The paper discusses the notion of authentic motherhood within the frame work of the traditional Yoruba-African society. It argues that an authentic mother, according to the traditional Yoruba-African understanding, is one who performs all her responsibilities as stipulated by the norms and precepts of society. It also points out that the responsibilities of an authentic mother are holistic in nature and when wholesomely fulfilled, have prudential, egoistic, and utilitarian justifications. The paper further provides a philosophical comparison of motherhood (...) in Yoruba-African and in Western understanding. The paper tries to establish that the Yoruba qualities of motherhood are essential to being a good mother no matter where in the world one lives, and irrespective of the culture one belongs to. It concludes that the Yoruba notion of authentic motherhood is relevant to the process of social reconstruction in the contemporary world. (shrink)
More involvement of sub-Saharan African countries in biomedical studies, specifically in genetic research, is needed to advance individualized medicine that will benefit non-European populations. Missing infrastructure, cultural and religious beliefs as well as lack of understanding of research benefits can pose a challenge to recruitment. Here we describe recruitment efforts for a large genetic study requiring three-generation pedigrees within the Yoruba homelands of Nigeria. The aim of the study was to identify genes responsible for keloids, a wound healing disorder. (...) We also discuss ethical and logistical considerations that we encountered in preparation for this research endeavor. (shrink)
In most societies, greetings are the expression of emotions such as friendliness or rejection, and form the basis of social and moral order. The symbolic dimension of greetings is frequently entwined in the cultural and metaphysical reality of a community. In African societies this ethical and religious dimension carries its own peculiarities. It is interesting to see how much of the content-meaning of greetings depends on cultural traditions. This paper presents an analysis of greetings in the Yoruba culture in (...) Nigeria. (shrink)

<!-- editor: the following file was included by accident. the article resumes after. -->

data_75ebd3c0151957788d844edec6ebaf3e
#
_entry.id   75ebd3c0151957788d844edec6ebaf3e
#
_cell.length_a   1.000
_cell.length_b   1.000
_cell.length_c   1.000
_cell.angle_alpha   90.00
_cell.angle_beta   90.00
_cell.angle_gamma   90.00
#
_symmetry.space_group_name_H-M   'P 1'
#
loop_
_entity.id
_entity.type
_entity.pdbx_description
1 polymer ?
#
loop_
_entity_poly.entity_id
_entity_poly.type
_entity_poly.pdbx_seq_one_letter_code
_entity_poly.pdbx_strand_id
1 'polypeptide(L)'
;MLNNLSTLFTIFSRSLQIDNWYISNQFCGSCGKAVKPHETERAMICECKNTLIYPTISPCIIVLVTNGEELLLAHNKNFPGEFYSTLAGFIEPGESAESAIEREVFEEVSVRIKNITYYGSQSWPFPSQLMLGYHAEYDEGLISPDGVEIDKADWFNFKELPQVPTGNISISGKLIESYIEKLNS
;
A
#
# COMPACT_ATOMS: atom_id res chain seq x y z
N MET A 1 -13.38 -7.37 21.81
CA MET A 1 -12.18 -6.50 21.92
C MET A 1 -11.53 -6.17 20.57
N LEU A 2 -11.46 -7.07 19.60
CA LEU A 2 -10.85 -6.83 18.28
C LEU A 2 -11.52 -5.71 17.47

This book explores aspects of indigenous Yoruba philosophy of law and relates this philosophy to the Yoruba indigenous traditions of governance. It is written with an appreciation of the relevance of the Yoruba traditions of law and governance to contemporary African experiments with imported Western democracy in the twenty-first century.
Some foundations have been provided for the social validity of human rights in Western philosophical literature. Some African scholars have also sought to ground the notion of human rights within the traditional African cultural beliefs and practices. There is, however, a dearth in literature on the Yoruba notion of human rights. Perhaps this may be due to scholars’ attitude that any talk about human rights is incompatible with the communalistic social structure of the Yoruba. The present paper challenges (...) this prevalent attitude by providing some philosophical foundations for human rights within the limits permitted by the Yoruba world-view. The paper attempts a theoretical reconciliation between the Yoruba claim to communitarianism and the possibility of human rights. The paper concludes that, in spite of the seemingly antinomic relation they bear to each other, the idea of human rights is neither practically meaningless/unintelligible in a communitarian society, nor is it conceptually incompatible with the communitarian ideology. Keywords: Philosophical foundations, Human, Rights, Communitarianism, Yoruba. (shrink)
The most favourable explanation pertaining to the Yoruba origin is that of the Oduduwa tradition according to which he is the original ancestor of the Yoruba people. Although the Yorubas have reached a settlement on Oduduwa as their ancestor, they disagree on the origin of Oduduwa. Whilst some associated his origin with Mecca or Arabia, others say Egypt or Israel. Samuel Johnson, the most prominent writer of the Yoruba history, discussed various theories that pertained to the origin (...) of Oduduwa. He argued that Oduduwa or the original ancestors of the Yoruba people were Coptic Christians. Writers of Yoruba history from the 20th and 21st centuries had continued to build upon Johnson’s view of the Yoruba origin in connection with Oduduwa. This research is a study of the Yoruba and Johnson’s perspectives of Oduduwa in connection with the Yoruba origins. The research elucidates the circumstances of Johnson’s Christianisation of the Egyptian origin of the Yoruba.Contribution: This article shall contribute to a distinct understanding of the origin of the Yoruba in connection with the identity and the personality of Oduduwa. Students of history and cultural studies will find this research of utmost benefit because it explains the origin of the Yoruba from the perspective of Samuel Johnson, the first Yoruba man to document extensively on the Yoruba history, language, its culture and its people in a single document or collection. (shrink)